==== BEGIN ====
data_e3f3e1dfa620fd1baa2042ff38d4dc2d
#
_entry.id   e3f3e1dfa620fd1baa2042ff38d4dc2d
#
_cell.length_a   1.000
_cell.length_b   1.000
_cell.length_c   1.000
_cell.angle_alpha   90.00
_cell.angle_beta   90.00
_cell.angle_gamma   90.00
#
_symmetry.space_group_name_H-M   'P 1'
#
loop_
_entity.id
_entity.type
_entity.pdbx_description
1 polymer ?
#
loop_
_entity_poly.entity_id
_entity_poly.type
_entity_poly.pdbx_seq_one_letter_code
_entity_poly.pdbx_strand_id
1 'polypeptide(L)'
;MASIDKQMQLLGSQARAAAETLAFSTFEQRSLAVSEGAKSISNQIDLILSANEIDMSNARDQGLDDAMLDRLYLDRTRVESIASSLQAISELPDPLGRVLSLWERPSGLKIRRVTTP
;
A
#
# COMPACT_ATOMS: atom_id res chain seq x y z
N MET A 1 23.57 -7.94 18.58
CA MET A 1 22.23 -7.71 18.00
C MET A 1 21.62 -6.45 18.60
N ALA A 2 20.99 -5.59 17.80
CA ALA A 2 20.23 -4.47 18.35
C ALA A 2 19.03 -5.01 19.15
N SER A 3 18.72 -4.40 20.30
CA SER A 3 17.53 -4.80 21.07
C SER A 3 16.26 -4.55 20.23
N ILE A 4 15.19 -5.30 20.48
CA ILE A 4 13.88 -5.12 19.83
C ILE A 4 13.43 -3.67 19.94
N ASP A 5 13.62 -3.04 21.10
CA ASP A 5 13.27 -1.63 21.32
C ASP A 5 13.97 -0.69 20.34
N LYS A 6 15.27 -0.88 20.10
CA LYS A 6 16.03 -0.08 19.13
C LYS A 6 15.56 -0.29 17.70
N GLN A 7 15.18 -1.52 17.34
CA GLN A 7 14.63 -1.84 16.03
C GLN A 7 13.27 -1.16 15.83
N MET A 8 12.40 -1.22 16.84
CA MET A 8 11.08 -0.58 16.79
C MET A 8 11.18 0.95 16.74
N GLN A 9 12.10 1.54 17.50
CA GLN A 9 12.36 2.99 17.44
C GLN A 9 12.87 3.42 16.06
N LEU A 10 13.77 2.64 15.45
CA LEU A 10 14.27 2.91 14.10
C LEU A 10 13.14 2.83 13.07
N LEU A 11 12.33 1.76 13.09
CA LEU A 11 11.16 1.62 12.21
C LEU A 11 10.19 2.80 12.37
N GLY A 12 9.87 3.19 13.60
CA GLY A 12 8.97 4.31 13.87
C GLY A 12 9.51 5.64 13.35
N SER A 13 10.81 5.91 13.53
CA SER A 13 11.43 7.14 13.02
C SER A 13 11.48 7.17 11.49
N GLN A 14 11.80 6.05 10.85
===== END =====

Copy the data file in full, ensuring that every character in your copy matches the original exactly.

data_e3f3e1dfa620fd1baa2042ff38d4dc2d
#
_entry.id   e3f3e1dfa620fd1baa2042ff38d4dc2d
#
_cell.length_a   1.000
_cell.length_b   1.000
_cell.length_c   1.000
_cell.angle_alpha   90.00
_cell.angle_beta   90.00
_cell.angle_gamma   90.00
#
_symmetry.space_group_name_H-M   'P 1'
#
loop_
_entity.id
_entity.type
_entity.pdbx_description
1 polymer ?
#
loop_
_entity_poly.entity_id
_entity_poly.type
_entity_poly.pdbx_seq_one_letter_code
_entity_poly.pdbx_strand_id
1 'polypeptide(L)'
;MASIDKQMQLLGSQARAAAETLAFSTFEQRSLAVSEGAKSISNQIDLILSANEIDMSNARDQGLDDAMLDRLYLDRTRVESIASSLQAISELPDPLGRVLSLWERPSGLKIRRVTTP
;
A
#
# COMPACT_ATOMS: atom_id res chain seq x y z
N MET A 1 23.57 -7.94 18.58
CA MET A 1 22.23 -7.71 18.00
C MET A 1 21.62 -6.45 18.60
N ALA A 2 20.99 -5.59 17.80
CA ALA A 2 20.23 -4.47 18.35
C ALA A 2 19.03 -5.01 19.15
N SER A 3 18.72 -4.40 20.30
CA SER A 3 17.53 -4.80 21.07
C SER A 3 16.26 -4.55 20.23
N ILE A 4 15.19 -5.30 20.48
CA ILE A 4 13.88 -5.12 19.83
C ILE A 4 13.43 -3.67 19.94
N ASP A 5 13.62 -3.04 21.10
CA ASP A 5 13.27 -1.63 21.32
C ASP A 5 13.97 -0.69 20.34
N LYS A 6 15.27 -0.88 20.10
CA LYS A 6 16.03 -0.08 19.13
C LYS A 6 15.56 -0.29 17.70
N GLN A 7 15.18 -1.52 17.34
CA GLN A 7 14.63 -1.84 16.03
C GLN A 7 13.27 -1.16 15.83
N MET A 8 12.40 -1.22 16.84
CA MET A 8 11.08 -0.58 16.79
C MET A 8 11.18 0.95 16.74
N GLN A 9 12.10 1.54 17.50
CA GLN A 9 12.36 2.99 17.44
C GLN A 9 12.87 3.42 16.06
N LEU A 10 13.77 2.64 15.45
CA LEU A 10 14.27 2.91 14.10
C LEU A 10 13.14 2.83 13.07
N LEU A 11 12.33 1.76 13.09
CA LEU A 11 11.16 1.62 12.21
C LEU A 11 10.19 2.80 12.37
N GLY A 12 9.87 3.19 13.60
CA GLY A 12 8.97 4.31 13.87
C GLY A 12 9.51 5.64 13.35
N SER A 13 10.81 5.91 13.53
CA SER A 13 11.43 7.14 13.02
C SER A 13 11.48 7.17 11.49
N GLN A 14 11.80 6.05 10.85